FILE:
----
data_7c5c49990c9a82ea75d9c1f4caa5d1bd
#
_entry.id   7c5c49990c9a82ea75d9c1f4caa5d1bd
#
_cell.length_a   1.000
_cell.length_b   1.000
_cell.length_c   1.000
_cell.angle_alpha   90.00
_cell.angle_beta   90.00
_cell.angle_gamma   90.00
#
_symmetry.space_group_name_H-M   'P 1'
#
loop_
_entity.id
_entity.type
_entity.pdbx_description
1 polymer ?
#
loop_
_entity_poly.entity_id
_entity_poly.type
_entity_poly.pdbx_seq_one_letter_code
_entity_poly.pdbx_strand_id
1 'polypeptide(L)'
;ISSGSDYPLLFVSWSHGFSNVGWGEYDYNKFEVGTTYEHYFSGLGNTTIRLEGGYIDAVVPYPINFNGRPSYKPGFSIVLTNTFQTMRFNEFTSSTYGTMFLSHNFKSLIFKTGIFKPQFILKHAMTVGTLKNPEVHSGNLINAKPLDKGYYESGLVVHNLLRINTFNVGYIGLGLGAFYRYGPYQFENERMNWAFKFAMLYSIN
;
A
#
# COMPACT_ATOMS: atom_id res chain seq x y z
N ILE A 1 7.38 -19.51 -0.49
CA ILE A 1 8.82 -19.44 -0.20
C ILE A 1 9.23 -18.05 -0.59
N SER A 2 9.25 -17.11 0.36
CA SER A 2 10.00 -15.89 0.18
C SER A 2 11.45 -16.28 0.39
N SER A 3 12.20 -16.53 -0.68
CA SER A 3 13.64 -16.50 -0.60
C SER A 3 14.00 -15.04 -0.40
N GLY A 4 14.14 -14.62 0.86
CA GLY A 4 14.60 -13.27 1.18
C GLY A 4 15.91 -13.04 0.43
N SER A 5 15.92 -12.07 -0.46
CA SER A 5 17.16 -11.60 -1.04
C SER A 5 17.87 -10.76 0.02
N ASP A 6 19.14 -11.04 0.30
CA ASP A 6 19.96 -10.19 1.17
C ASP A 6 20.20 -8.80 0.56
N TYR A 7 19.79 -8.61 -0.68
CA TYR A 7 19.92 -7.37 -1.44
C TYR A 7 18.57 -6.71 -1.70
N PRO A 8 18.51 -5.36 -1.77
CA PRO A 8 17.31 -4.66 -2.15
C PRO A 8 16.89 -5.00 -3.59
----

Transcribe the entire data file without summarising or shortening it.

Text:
data_7c5c49990c9a82ea75d9c1f4caa5d1bd
#
_entry.id   7c5c49990c9a82ea75d9c1f4caa5d1bd
#
_cell.length_a   1.000
_cell.length_b   1.000
_cell.length_c   1.000
_cell.angle_alpha   90.00
_cell.angle_beta   90.00
_cell.angle_gamma   90.00
#
_symmetry.space_group_name_H-M   'P 1'
#
loop_
_entity.id
_entity.type
_entity.pdbx_description
1 polymer ?
#
loop_
_entity_poly.entity_id
_entity_poly.type
_entity_poly.pdbx_seq_one_letter_code
_entity_poly.pdbx_strand_id
1 'polypeptide(L)'
;ISSGSDYPLLFVSWSHGFSNVGWGEYDYNKFEVGTTYEHYFSGLGNTTIRLEGGYIDAVVPYPINFNGRPSYKPGFSIVLTNTFQTMRFNEFTSSTYGTMFLSHNFKSLIFKTGIFKPQFILKHAMTVGTLKNPEVHSGNLINAKPLDKGYYESGLVVHNLLRINTFNVGYIGLGLGAFYRYGPYQFENERMNWAFKFAMLYSIN
;
A
#
# COMPACT_ATOMS: atom_id res chain seq x y z
N ILE A 1 7.38 -19.51 -0.49
CA ILE A 1 8.82 -19.44 -0.20
C ILE A 1 9.23 -18.05 -0.59
N SER A 2 9.25 -17.11 0.36
CA SER A 2 10.00 -15.89 0.18
C SER A 2 11.45 -16.28 0.39
N SER A 3 12.20 -16.53 -0.68
CA SER A 3 13.64 -16.50 -0.60
C SER A 3 14.00 -15.04 -0.40
N GLY A 4 14.14 -14.62 0.86
CA GLY A 4 14.60 -13.27 1.18
C GLY A 4 15.91 -13.04 0.43
N SER A 5 15.92 -12.07 -0.46
CA SER A 5 17.16 -11.60 -1.04
C SER A 5 17.87 -10.76 0.02
N ASP A 6 19.14 -11.04 0.30
CA ASP A 6 19.96 -10.19 1.17
C ASP A 6 20.20 -8.80 0.56
N TYR A 7 19.79 -8.61 -0.68
CA TYR A 7 19.92 -7.37 -1.44
C TYR A 7 18.57 -6.71 -1.70
N PRO A 8 18.51 -5.36 -1.77
CA PRO A 8 17.31 -4.66 -2.15
C PRO A 8 16.89 -5.00 -3.59